DREAZENSo the question, I think, about the journal is, will there be pressure to sell? Not by Rupert Murdoch, but by his children, by other News Corp shareholders. Will they just say, this whole mess is not worth the bother.
REHMWhat about FOX News, David?
IGNATIUSWell, FOX News is under attack for all sorts of issues, but it's separate...
REHMBut it's also owned by Rupert Murdoch.
IGNATIUSIt is owned by Rupert Murdoch. I think the fate of Les Hinton, the CEO of the Wall Street Journal and Dow Jones is important because he's been such a close print lieutenant for Murdoch through his career. It is said that Les Hinton and Murdoch talk every day about issues that are important. I just would like to note one small example that illustrates the defiant attempt by News Corp, by Rupert Murdoch, to contain this scandal before it became uncontrollable.
IGNATIUSLast year, the New York Times wrote an excellent magazine article detailing everything that was known about this scandal and showing that it was completely implausible, that it was just two people who had done this hacking, and that the claims that no senior editors or other higher-ups knew about it just were not to be taken at face value. Prior to the publication of that article, a News Corp employee named Bill Akass, who was the managing editor of News of the World, sent a series of letters to the New York Times, essentially trying to stop them from publishing the article, the sort of letters that we journalists all know that you get which are attempts at intimidation. Times went ahead. Its article was solid.
IGNATIUSAfter the publication, he wrote an indignant letter, how dare you. This just shows this is the elitist New York Times trying to attack its competitor. This is all about the Times versus the Wall Street Journal. Now, there was total denial that there was anything wrong in the story, in the culture of these publications. If your listeners want to go back and trace the history, it's all on the New York Times website and I would urge people to do it 'cause you can see how this developed. You can see the attitude of mind.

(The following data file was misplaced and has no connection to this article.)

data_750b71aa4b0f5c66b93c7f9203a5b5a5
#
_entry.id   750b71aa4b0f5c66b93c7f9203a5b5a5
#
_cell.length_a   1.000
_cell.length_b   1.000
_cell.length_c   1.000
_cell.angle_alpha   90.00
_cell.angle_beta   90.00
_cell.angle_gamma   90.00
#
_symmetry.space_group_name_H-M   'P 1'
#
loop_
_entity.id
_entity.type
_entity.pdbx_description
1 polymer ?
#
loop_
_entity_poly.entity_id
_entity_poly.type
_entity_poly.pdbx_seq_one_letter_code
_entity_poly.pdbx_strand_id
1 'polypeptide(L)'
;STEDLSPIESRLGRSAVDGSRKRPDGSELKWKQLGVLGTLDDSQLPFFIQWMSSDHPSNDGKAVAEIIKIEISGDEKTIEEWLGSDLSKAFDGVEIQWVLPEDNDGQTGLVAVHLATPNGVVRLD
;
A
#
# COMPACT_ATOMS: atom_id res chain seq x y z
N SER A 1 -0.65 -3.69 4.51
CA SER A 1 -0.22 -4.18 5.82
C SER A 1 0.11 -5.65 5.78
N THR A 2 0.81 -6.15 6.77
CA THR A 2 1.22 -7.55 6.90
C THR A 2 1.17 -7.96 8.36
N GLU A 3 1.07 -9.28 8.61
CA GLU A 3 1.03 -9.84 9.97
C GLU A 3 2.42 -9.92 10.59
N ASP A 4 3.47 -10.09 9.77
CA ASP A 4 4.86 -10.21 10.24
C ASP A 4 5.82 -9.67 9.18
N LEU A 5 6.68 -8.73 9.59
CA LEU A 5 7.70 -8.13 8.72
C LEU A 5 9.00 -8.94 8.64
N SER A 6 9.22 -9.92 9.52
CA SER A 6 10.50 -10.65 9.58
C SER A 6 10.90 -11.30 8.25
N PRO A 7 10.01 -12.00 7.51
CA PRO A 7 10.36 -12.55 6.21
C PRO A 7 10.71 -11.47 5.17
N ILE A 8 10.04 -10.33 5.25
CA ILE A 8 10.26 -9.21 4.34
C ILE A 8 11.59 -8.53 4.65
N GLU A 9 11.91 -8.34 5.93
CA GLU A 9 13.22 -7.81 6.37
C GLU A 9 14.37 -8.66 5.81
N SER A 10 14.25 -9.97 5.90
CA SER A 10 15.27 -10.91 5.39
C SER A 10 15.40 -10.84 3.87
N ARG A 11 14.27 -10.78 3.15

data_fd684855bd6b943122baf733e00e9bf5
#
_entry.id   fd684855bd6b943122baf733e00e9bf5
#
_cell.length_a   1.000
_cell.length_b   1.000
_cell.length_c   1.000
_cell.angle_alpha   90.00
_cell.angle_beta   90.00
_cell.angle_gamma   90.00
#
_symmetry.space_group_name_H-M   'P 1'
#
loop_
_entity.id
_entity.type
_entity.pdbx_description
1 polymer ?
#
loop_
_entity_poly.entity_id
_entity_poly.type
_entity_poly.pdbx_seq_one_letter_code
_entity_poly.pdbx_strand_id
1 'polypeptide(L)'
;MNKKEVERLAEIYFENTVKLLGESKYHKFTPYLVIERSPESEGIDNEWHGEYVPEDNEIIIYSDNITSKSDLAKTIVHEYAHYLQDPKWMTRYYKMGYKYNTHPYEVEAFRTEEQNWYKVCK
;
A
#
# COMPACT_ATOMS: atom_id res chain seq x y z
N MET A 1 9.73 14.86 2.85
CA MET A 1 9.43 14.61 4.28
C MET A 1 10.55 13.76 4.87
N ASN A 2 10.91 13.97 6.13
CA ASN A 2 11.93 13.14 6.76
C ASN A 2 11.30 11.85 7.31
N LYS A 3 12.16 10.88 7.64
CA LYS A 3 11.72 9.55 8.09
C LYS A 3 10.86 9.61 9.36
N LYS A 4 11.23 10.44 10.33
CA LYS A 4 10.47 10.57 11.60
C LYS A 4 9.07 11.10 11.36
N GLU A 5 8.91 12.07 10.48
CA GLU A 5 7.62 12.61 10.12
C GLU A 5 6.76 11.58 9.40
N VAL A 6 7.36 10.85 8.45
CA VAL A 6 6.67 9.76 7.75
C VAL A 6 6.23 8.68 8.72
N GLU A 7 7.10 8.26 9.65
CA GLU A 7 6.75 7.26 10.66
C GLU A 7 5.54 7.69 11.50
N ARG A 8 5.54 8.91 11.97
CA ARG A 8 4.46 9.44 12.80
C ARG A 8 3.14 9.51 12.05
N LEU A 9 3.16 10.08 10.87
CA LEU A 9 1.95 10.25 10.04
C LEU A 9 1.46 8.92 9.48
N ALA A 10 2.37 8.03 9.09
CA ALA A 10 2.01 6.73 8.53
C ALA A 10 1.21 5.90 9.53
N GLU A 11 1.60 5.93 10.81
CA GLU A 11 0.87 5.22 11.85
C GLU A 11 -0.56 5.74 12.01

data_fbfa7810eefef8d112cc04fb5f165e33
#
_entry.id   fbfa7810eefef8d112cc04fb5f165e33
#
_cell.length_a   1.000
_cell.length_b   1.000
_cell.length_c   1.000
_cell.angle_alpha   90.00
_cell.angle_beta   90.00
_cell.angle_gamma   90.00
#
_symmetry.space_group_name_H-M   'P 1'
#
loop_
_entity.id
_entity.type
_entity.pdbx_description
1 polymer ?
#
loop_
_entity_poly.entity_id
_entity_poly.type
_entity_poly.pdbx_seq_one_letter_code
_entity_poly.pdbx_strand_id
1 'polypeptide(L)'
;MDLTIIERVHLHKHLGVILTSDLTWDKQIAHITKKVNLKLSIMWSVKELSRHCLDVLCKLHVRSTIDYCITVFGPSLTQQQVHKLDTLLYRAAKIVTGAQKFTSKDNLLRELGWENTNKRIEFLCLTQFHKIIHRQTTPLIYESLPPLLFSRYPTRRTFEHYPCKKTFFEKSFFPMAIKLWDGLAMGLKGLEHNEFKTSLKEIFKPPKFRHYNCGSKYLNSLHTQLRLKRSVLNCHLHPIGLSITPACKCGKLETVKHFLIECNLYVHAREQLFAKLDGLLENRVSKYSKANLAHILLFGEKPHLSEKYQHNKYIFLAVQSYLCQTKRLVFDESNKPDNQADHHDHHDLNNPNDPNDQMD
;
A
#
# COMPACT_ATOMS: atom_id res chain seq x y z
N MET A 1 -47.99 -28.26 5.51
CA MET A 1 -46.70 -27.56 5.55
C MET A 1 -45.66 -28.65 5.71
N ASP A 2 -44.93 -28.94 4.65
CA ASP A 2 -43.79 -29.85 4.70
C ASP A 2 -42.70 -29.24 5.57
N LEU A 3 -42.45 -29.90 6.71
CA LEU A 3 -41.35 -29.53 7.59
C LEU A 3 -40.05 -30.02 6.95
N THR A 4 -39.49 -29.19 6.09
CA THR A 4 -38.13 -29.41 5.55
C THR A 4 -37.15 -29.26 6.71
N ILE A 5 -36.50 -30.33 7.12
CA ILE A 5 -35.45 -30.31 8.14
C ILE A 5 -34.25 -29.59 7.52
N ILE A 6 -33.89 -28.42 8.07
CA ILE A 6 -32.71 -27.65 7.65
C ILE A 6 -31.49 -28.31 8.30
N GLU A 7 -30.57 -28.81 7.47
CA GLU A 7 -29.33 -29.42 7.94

REHMHas this story become so big in part because News Corp is so big, it controls so much in this country certainly, as we've said, the Wall Street Journal, FOX News? Is it a matter of competitiveness or is it a matter of really worrying about the state of journalism?
BILBASSYI think worrying about the state of journalism. If you look at the News of the World -- and I remember the years I lived in England, and the Sun, these are considered yellow journalism. It's not serious. I mean, the headline is basically all scandals, digging into the private lives of people. Nobody seriously that considers themselves a kind of a good journalist would read this kind of publication.
REHMBut it's very popular.
BILBASSYIt was number one rate.
BILBASSYI mean, the News of the World is this number one.
BILBASSYIt says so much about the British public I guess. But I think it is what kind of method that journalists use to obtain information. And considering, I mean, Rebekah Brooks that we talked about, this is -- she comes from a very excellent background in terms of somebody who was very well educated. She went to the Sorbonne. She studied in France. She came back as the youngest editor. But they know how to entice the public with this kind of saucy stories. And this is the success of the News of the World and of the Sun as opposed to the Guardian and others.
BILBASSYBut I think the problem here is not just these yellow -- as we label them, the yellow journalism, but also newspapers like the Sunday Times, which is very well known for its investigative values. Also now, there's some investigation that maybe they have also been hacking into some lines. And that will also affect the deal that Murdoch is trying to get with Sky News. And he was trying to claim 60 percent of Sky and now the deal is dead in the water. Obviously, he is not going to be able to do it.
BILBASSYSo I think his reputation has been tarnished. And to have one man in charge of all these publications from Australia to Britain to the U.S., I think is a bit dangerous for journalism.